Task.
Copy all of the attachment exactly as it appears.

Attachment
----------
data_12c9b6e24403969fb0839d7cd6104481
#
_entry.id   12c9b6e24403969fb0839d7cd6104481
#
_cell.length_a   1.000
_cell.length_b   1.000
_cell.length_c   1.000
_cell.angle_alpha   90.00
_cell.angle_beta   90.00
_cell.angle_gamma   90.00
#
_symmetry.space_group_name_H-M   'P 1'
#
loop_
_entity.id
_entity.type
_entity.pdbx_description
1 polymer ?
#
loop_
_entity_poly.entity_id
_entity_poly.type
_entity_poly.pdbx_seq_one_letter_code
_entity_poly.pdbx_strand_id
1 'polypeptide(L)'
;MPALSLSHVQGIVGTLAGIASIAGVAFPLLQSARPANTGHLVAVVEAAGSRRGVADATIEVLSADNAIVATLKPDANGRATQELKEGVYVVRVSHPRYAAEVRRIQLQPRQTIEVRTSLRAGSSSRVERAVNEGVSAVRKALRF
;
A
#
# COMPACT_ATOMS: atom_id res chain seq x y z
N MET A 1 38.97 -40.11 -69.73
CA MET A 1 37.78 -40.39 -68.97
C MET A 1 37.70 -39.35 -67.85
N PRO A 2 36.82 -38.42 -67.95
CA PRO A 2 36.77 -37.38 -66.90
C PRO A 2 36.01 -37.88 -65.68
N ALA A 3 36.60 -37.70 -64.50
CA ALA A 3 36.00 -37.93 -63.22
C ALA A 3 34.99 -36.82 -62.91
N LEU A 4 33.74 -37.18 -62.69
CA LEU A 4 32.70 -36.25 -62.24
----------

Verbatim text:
data_12c9b6e24403969fb0839d7cd6104481
#
_entry.id   12c9b6e24403969fb0839d7cd6104481
#
_cell.length_a   1.000
_cell.length_b   1.000
_cell.length_c   1.000
_cell.angle_alpha   90.00
_cell.angle_beta   90.00
_cell.angle_gamma   90.00
#
_symmetry.space_group_name_H-M   'P 1'
#
loop_
_entity.id
_entity.type
_entity.pdbx_description
1 polymer ?
#
loop_
_entity_poly.entity_id
_entity_poly.type
_entity_poly.pdbx_seq_one_letter_code
_entity_poly.pdbx_strand_id
1 'polypeptide(L)'
;MPALSLSHVQGIVGTLAGIASIAGVAFPLLQSARPANTGHLVAVVEAAGSRRGVADATIEVLSADNAIVATLKPDANGRATQELKEGVYVVRVSHPRYAAEVRRIQLQPRQTIEVRTSLRAGSSSRVERAVNEGVSAVRKALRF
;
A
#
# COMPACT_ATOMS: atom_id res chain seq x y z
N MET A 1 38.97 -40.11 -69.73
CA MET A 1 37.78 -40.39 -68.97
C MET A 1 37.70 -39.35 -67.85
N PRO A 2 36.82 -38.42 -67.95
CA PRO A 2 36.77 -37.38 -66.90
C PRO A 2 36.01 -37.88 -65.68
N ALA A 3 36.60 -37.70 -64.50
CA ALA A 3 36.00 -37.93 -63.22
C ALA A 3 34.99 -36.82 -62.91
N LEU A 4 33.74 -37.18 -62.69
CA LEU A 4 32.70 -36.25 -62.24